Then, turn on airplane mode. Here’s how to do that:

  • To turn on airplane mode on an Android device: Swipe down from the top of the screen. Then, swipe from right to left until you see “Settings,” and then touch it. Touch “Airplane Mode” to turn it on.


  • To turn on airplane mode on an iPhone/iPad: Swipe up from the bottom of the screen and click the airplane icon. Or, go to “Settings” and then “Wi-Fi,” and switch “Airplane Mode” on.


Then, go back to your editing screen and press the “Share” button at the bottom. An error message will appear saying the upload failed, but rest assured the photo will be saved automatically to your phone’s photo gallery.


Pro tip: If you want to edit a whole bunch of photos ahead of time so you can upload them later without much effort, one way to organize your edited photos so you can find them easily later is to add them to your “Favorites” folder on your iPhone.

To add photos to “Favorites,” you’ll need to “heart” the photo. Here’s how it works: When you’re scrolling through your photos, tap the heart icon at the bottom of your screen.


The photo will be added to a photo album called “Favorites” in your iPhone’s folders, which you can access easily and at any time. Since Instagram doesn’t let you schedule posts in advance, this is a great place to store edited photos so you can upload them when you need them.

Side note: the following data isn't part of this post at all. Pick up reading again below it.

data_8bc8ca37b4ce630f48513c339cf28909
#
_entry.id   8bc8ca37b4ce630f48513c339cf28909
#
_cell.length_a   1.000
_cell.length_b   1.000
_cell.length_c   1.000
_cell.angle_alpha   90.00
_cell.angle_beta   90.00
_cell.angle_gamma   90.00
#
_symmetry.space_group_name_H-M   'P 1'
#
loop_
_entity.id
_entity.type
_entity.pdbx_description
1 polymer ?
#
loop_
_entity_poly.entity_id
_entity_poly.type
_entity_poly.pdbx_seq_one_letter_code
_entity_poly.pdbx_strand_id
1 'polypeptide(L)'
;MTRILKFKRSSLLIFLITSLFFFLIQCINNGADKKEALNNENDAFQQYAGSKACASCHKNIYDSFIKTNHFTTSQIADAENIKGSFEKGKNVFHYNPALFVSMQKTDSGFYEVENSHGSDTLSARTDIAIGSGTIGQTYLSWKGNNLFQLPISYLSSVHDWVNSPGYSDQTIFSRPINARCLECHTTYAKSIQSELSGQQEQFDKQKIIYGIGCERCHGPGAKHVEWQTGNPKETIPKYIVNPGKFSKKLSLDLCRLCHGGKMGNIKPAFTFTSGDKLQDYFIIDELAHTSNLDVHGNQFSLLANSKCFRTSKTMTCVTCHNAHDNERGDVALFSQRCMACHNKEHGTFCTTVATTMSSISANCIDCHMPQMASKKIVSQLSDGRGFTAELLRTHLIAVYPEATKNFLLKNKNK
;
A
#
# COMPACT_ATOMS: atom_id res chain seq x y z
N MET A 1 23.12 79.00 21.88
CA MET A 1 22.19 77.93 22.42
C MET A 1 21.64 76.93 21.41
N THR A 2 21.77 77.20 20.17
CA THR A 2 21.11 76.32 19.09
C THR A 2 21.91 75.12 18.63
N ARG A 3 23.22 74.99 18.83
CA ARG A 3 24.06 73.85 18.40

And there you have it! By now, you should be able to edit your Instagram photos on a pretty basic level. For more tips and tricks to take your Instagram game to the next level, check out these 15 hidden hacks and features.

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Online video overtakes banner ad spend for first time: PwC/IAB

The rise in popularity of people watching online video means advertisers spent more on video ads than banner ads for the first ever time, according to the latest PwC/IAB Digital Adspend study. Mobile now accounts for 43% of digital advertising Driven by the rise in popularity of people watching online video, advertisers spent more on video [more…]